10. Wheat CL, Ko CW, Clark-Snustad K, Grembowski D, Thornton TA, Devine B. Inflammatory Bowel Disease (IBD) pharmacotherapy and the risk of serious infection: a systematic review and network meta-analysis. BMC Gastroenterol. 2017;17:52. doi: 10.1186/s12876-017-0602-0

  11. Ford AC, Peyrin-Biroulet L. Opportunistic infections with anti-tumor necrosis factor-alpha therapy in inflammatory bowel disease: meta-analysis of randomized controlled trials. Am J Gastroenterol. 2013;108:1268–76. doi: 10.1038/ajg.2013.138

  12. Colombel JF, Reinisch W, Mantzaris GJ, Kornbluth A, Rutgeerts P, Tang KL, et al. Randomised clinical trial: deep remission in biologic and immunomodulator naive patients with Crohn’s disease – a SONIC post hoc analysis. Aliment Pharmacol Ther. 2015;41:734–46. doi: 10.1111/apt.13139

  13. Panaccione R, Ghosh S, Middleton S, Marquez JR, Scott BB, Flint L, et al. Combination therapy with infliximab and azathioprine is superior to monotherapy with either agent in ulcerative colitis. Gastroenterology. 2014;146:392–400.e3. doi: 10.1053/j.gastro.2013.10.052

  14. Osterman MT, Haynes K, Delzell E, Zhang J, Bewtra M, Brensinger CM, et al. Effectiveness and safety of immunomodulators with anti-tumor necrosis factor therapy in Crohn’s disease. Clin Gastroenterol Hepatol. 2015;13:1293–301.e5; quiz e70, e72. doi: 10.1016/j.cgh.2015.02.017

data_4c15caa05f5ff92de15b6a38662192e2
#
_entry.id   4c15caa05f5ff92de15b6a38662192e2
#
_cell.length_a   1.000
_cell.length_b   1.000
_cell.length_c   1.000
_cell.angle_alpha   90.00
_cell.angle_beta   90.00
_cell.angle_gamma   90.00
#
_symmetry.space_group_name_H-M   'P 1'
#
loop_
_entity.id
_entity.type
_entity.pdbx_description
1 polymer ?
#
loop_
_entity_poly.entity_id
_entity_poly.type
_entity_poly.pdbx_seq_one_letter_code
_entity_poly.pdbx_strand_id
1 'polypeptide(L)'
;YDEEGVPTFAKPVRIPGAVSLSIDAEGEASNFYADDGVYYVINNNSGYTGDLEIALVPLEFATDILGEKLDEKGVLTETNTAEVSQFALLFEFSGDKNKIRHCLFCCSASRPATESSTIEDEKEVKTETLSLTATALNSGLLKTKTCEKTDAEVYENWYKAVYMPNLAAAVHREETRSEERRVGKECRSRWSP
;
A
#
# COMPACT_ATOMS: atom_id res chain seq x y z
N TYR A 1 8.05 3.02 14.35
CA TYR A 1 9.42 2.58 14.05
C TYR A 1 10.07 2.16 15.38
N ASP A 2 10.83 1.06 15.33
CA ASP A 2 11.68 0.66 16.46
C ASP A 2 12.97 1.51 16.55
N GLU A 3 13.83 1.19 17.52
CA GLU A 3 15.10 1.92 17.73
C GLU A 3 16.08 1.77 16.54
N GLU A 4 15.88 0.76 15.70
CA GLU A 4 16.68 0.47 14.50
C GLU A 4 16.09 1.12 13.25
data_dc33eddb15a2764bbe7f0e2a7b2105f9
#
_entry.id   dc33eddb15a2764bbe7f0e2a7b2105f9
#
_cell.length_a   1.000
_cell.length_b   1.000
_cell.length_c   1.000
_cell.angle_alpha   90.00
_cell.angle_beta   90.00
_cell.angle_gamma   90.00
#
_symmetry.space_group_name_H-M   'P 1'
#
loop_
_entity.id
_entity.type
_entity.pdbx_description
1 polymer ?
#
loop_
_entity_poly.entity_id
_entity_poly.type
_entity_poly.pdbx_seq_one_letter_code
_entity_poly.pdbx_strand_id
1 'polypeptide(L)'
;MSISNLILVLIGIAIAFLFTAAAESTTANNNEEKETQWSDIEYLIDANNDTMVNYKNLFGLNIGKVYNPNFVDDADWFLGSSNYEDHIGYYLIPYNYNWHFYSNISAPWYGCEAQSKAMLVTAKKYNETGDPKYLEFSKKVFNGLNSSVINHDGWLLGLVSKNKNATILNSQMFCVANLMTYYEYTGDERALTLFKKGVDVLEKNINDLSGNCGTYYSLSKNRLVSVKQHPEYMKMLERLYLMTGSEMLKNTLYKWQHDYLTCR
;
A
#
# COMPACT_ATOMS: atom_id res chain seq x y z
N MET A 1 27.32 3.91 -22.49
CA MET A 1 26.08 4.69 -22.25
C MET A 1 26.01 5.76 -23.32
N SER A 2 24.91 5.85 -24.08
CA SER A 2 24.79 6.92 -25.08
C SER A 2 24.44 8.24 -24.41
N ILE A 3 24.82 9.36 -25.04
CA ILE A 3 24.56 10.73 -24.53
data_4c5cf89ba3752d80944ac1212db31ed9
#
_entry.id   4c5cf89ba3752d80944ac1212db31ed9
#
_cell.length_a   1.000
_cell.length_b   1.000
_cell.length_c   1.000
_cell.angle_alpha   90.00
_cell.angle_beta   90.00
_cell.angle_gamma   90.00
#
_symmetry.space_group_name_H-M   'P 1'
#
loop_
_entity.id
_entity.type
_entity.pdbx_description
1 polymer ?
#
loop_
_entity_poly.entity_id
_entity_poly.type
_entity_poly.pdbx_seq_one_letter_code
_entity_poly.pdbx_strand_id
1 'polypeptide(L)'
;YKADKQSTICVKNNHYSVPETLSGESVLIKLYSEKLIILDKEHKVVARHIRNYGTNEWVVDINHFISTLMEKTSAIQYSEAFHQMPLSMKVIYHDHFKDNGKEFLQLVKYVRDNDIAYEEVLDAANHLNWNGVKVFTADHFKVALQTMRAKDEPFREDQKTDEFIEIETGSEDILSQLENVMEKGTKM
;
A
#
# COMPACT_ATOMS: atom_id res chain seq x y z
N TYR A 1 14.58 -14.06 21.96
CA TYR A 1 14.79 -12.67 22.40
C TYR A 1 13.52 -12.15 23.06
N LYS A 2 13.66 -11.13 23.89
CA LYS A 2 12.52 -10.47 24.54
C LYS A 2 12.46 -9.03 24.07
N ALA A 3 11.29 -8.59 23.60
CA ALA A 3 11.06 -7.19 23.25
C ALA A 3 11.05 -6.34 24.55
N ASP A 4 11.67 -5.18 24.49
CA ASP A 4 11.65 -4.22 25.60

15. Kirchgesner J, Lemaitre M, Carrat F, Zureik M, Carbonnel F, Dray-Spira R. Risk of serious and opportunistic infections associated with treatment of inflammatory bowel diseases. Gastroenterology. 2018;155:337–46.e10. doi: 10.1053/j.gastro.2018.04.012

  16. Martelli L, Lopez A, Strobel S, Danese S, Roblin X, Baumann C, et al. Adherence to infliximab therapy in inflammatory bowel disease patients in a real-life setting. J Dig Dis. 2017;18:566–73. doi: 10.1111/1751-2980.12539

  17. Perry J, Chen A, Kariyawasam V, Collins G, Choong C, Teh WL, et al. Medication non-adherence in inflammatory bowel diseases is associated with disability. Intest Res. 2018;16:571–8. doi: 10.5217/ir.2018.00033

  18. Ludvigsson JF, Andersson M, Bengtsson J, Eberhardson M, Fagerberg UL, Grip O, et al. Swedish Inflammatory Bowel Disease Register (SWIBREG) – a nationwide quality register. Scand J Gastroenterol. 2019;54:1089–101. doi: 10.1080/00365521.2019.1660799

  19. Lindhagen S, Karling P. A more frequent disease monitorering but no increased disease activity in patients with inflammatory bowel disease during the first year of the SARS-CoV-2 pandemic. A retrospective study. Scand J Gastroenterol. 2021;56:1–6. doi: 10.1080/00365521.2021.1993328